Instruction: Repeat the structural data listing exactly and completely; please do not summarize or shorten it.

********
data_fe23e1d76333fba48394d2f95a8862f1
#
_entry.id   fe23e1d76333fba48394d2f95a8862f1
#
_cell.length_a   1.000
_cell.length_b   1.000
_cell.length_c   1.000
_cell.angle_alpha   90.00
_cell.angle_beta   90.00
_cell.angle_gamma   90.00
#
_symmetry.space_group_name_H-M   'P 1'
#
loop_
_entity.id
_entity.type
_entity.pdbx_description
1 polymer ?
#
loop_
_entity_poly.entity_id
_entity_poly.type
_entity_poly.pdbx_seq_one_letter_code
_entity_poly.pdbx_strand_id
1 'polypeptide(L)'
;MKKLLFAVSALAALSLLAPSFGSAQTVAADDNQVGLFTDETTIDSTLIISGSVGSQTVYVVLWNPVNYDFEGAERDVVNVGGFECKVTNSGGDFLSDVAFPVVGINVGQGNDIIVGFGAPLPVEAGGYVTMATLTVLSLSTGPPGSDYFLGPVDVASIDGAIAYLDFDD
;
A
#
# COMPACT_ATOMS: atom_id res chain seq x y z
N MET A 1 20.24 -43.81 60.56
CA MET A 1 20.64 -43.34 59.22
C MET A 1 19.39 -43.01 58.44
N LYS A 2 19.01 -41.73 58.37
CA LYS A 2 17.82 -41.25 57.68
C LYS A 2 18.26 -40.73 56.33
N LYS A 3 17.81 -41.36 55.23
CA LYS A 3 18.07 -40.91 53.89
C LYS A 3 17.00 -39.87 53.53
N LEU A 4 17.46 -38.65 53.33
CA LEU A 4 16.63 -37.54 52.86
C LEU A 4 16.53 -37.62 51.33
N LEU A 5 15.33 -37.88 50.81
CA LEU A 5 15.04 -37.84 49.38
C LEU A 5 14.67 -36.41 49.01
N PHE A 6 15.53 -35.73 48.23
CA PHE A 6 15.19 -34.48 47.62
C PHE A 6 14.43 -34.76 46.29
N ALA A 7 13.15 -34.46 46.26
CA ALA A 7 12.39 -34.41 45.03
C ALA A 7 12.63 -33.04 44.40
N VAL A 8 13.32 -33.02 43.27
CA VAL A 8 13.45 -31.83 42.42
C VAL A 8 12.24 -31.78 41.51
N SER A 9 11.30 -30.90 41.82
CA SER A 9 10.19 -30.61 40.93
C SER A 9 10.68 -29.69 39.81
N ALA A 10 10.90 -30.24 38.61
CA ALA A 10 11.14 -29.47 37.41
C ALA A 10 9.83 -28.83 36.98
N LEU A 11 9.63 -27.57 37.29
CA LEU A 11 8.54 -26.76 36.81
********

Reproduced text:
data_fe23e1d76333fba48394d2f95a8862f1
#
_entry.id   fe23e1d76333fba48394d2f95a8862f1
#
_cell.length_a   1.000
_cell.length_b   1.000
_cell.length_c   1.000
_cell.angle_alpha   90.00
_cell.angle_beta   90.00
_cell.angle_gamma   90.00
#
_symmetry.space_group_name_H-M   'P 1'
#
loop_
_entity.id
_entity.type
_entity.pdbx_description
1 polymer ?
#
loop_
_entity_poly.entity_id
_entity_poly.type
_entity_poly.pdbx_seq_one_letter_code
_entity_poly.pdbx_strand_id
1 'polypeptide(L)'
;MKKLLFAVSALAALSLLAPSFGSAQTVAADDNQVGLFTDETTIDSTLIISGSVGSQTVYVVLWNPVNYDFEGAERDVVNVGGFECKVTNSGGDFLSDVAFPVVGINVGQGNDIIVGFGAPLPVEAGGYVTMATLTVLSLSTGPPGSDYFLGPVDVASIDGAIAYLDFDD
;
A
#
# COMPACT_ATOMS: atom_id res chain seq x y z
N MET A 1 20.24 -43.81 60.56
CA MET A 1 20.64 -43.34 59.22
C MET A 1 19.39 -43.01 58.44
N LYS A 2 19.01 -41.73 58.37
CA LYS A 2 17.82 -41.25 57.68
C LYS A 2 18.26 -40.73 56.33
N LYS A 3 17.81 -41.36 55.23
CA LYS A 3 18.07 -40.91 53.89
C LYS A 3 17.00 -39.87 53.53
N LEU A 4 17.46 -38.65 53.33
CA LEU A 4 16.63 -37.54 52.86
C LEU A 4 16.53 -37.62 51.33
N LEU A 5 15.33 -37.88 50.81
CA LEU A 5 15.04 -37.84 49.38
C LEU A 5 14.67 -36.41 49.01
N PHE A 6 15.53 -35.73 48.23
CA PHE A 6 15.19 -34.48 47.62
C PHE A 6 14.43 -34.76 46.29
N ALA A 7 13.15 -34.46 46.26
CA ALA A 7 12.39 -34.41 45.03
C ALA A 7 12.63 -33.04 44.40
N VAL A 8 13.32 -33.02 43.27
CA VAL A 8 13.45 -31.83 42.42
C VAL A 8 12.24 -31.78 41.51
N SER A 9 11.30 -30.90 41.82
CA SER A 9 10.19 -30.61 40.93
C SER A 9 10.68 -29.69 39.81
N ALA A 10 10.90 -30.24 38.61
CA ALA A 10 11.14 -29.47 37.41
C ALA A 10 9.83 -28.83 36.98
N LEU A 11 9.63 -27.57 37.29
CA LEU A 11 8.54 -26.76 36.81